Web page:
54(2010); http://dx.doi.org/10.1122/1.3305721View Description Hide Description
We propose a method of obtaining all three key “tube” model parameters, namely, the plateau modulus , the entanglement molecular weight, , and the frictional equilibration time , from the molecular weight per backbone bond of -olefin copolymers with longer comonomers, ranging from C4 (butylene) to C26 (hexacosene). is obtained from a correlation by Fetters et al. [Macromolecules35, 10096–10101 (2002)] and is obtained from this using the standard tube-model formula, . The equilibration time is obtained from a remarkable finding by Stadler and Münstedt [J. Rheol.52, 697–712 (2008)] that, at fixed weight-average molecular weight, the zero-shear viscosity of linear -olefin copolymers is independent of comonomer type and content over a wide range of -olefin comonomers. From this observation, and from the values of and , we use the tube theory to construct a method for obtaining from the comonomer type and content. We show that these a priori values of the tube model parameters, when used in two publicly available models (“hierarchical model” and “branch-on-branch” model) for predicting linear rheology, yield accurate predictions for a wide range of polydisperse copolymers. These results show that a priori predictions of linear rheology of complex commercial polyolefin copolymers are now possible.
Investigations on the quality of dispersion of nanofillers in poly(methyl methacrylate) composites by creep-recovery experiments54(2010); http://dx.doi.org/10.1122/1.3314291View Description Hide Description
Nanocomposites with poly(methyl methacrylate) as the matrix and three different types of fillers, namely, nanoclay, nanosilica, and multiwalled carbon nanotubes, were prepared using various methods for the dispersion of the particular fillers. The morphology was analyzed using light and transmission electron microscopy. The composites were investigated by creep-recovery experiments, in addition to conventional dynamic-mechanical measurements. While the changes of the storage modulus are not very distinctive for low filler concentrations, the differences in the recoverable compliance measured by creep-recovery experiments become significant. The better the quality of dispersion, the higher is the recoverable compliance. This finding is explained by an interaction of macromolecules with the particle surface which is more pronounced for well dispersed particles as they offer a larger surface area. Therefore, creep-recovery measurements can very sensitively be used for the determination of the quality of dispersion. This rheological method integrates over the state of the whole sample, whereas transmission electron microscopy analyses only a tiny part of it.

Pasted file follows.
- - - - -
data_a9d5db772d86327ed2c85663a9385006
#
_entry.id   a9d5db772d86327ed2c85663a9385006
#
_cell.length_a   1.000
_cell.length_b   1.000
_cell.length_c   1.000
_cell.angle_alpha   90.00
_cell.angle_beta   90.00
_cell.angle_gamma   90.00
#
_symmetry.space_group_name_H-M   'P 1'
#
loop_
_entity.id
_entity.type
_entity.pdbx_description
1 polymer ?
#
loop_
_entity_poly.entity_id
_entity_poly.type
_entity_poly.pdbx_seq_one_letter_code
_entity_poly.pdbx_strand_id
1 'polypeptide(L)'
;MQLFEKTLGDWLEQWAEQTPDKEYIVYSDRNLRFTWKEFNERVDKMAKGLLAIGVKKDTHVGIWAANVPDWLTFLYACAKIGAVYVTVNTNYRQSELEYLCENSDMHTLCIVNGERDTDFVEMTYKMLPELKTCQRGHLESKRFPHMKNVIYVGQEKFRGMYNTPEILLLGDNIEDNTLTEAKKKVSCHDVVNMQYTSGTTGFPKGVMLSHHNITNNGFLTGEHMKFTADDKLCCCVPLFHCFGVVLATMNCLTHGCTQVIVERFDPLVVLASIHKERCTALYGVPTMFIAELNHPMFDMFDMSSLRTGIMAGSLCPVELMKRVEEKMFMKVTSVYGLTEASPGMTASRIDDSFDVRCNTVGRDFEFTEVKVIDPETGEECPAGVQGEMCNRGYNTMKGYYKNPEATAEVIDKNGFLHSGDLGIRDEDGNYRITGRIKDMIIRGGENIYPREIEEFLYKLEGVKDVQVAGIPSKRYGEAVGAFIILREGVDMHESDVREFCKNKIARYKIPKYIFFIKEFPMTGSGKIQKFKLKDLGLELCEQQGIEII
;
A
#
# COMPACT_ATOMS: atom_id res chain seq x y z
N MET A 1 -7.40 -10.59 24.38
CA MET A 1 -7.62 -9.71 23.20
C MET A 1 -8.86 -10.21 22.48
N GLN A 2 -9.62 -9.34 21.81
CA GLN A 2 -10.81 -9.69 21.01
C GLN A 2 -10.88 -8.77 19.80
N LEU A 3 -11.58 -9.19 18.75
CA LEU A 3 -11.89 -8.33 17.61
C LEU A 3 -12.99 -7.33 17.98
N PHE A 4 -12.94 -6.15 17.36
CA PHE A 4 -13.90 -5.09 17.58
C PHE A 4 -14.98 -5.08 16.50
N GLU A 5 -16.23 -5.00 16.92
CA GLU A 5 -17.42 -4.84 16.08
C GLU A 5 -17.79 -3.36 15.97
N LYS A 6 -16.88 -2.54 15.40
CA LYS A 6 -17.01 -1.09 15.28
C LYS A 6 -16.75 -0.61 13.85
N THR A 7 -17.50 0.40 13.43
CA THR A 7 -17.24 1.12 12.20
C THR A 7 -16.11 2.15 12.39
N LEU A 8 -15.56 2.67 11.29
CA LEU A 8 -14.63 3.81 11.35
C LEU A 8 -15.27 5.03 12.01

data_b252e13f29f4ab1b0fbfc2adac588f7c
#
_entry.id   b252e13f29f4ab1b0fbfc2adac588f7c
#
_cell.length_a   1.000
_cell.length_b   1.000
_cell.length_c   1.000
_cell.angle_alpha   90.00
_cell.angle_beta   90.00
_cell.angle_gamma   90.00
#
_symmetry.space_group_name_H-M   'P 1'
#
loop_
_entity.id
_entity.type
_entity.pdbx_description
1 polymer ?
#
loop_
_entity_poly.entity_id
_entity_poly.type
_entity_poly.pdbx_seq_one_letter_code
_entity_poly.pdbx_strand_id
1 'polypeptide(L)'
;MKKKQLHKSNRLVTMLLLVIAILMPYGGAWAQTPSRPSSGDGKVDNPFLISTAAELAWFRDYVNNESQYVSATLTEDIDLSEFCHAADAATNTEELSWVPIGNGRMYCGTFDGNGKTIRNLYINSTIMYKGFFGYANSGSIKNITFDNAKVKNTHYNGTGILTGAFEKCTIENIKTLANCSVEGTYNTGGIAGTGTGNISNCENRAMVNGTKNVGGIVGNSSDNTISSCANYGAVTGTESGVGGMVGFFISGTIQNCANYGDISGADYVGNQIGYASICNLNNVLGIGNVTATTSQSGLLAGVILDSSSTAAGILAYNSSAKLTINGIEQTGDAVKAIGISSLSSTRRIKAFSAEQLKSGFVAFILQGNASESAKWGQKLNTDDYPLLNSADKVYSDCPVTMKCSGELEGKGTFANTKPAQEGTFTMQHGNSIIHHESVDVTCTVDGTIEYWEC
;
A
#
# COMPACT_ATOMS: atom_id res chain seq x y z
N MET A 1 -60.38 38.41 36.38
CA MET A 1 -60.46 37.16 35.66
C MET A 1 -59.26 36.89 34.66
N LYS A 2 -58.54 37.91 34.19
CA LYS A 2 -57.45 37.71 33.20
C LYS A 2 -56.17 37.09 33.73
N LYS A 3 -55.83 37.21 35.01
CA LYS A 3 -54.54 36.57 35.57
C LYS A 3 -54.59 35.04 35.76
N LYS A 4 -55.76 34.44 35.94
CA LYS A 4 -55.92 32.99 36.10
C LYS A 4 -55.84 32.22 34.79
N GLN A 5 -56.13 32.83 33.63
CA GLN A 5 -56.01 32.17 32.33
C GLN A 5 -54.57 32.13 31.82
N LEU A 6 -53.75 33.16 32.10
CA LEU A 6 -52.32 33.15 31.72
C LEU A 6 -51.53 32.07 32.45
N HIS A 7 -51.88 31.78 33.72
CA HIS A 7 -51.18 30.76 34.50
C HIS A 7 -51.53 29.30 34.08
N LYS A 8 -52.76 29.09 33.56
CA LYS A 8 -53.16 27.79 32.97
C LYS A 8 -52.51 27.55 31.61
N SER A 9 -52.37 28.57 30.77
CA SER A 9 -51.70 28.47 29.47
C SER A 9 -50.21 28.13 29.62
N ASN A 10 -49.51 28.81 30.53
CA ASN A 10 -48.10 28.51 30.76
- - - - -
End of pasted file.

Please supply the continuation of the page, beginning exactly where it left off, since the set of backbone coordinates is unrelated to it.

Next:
Arrested fluid-fluid phase separation in depletion systems: Implications of the characteristic length on gel formation and rheology54(2010); http://dx.doi.org/10.1122/1.3314295View Description Hide Description
We investigate the structural, dynamical, and rheological properties of colloid-polymer mixtures in a volume fraction range of . Our systems are density-matched, residual charges are screened, and the polymer-colloid size ratio is . For these systems, the transition to kinetically arrested states, including disconnected clusters and gels, coincides with the fluid-fluid phase separation boundary. Structural investigations reveal that the characteristic length, , of the networks is a strong function of the quench depth: for shallow quenches, is significantly larger than that obtained for deep quenches. By contrast, is for a given quench depth almost independent of ; this indicates that the strand thickness increases with . The strand thickness determines the linear rheology: the final relaxation time exhibits a strong dependence on , whereas the high frequency modulus does not. We present a simple model based on estimates of the strand breaking time and shear modulus that semiquantitatively describes the observed behavior.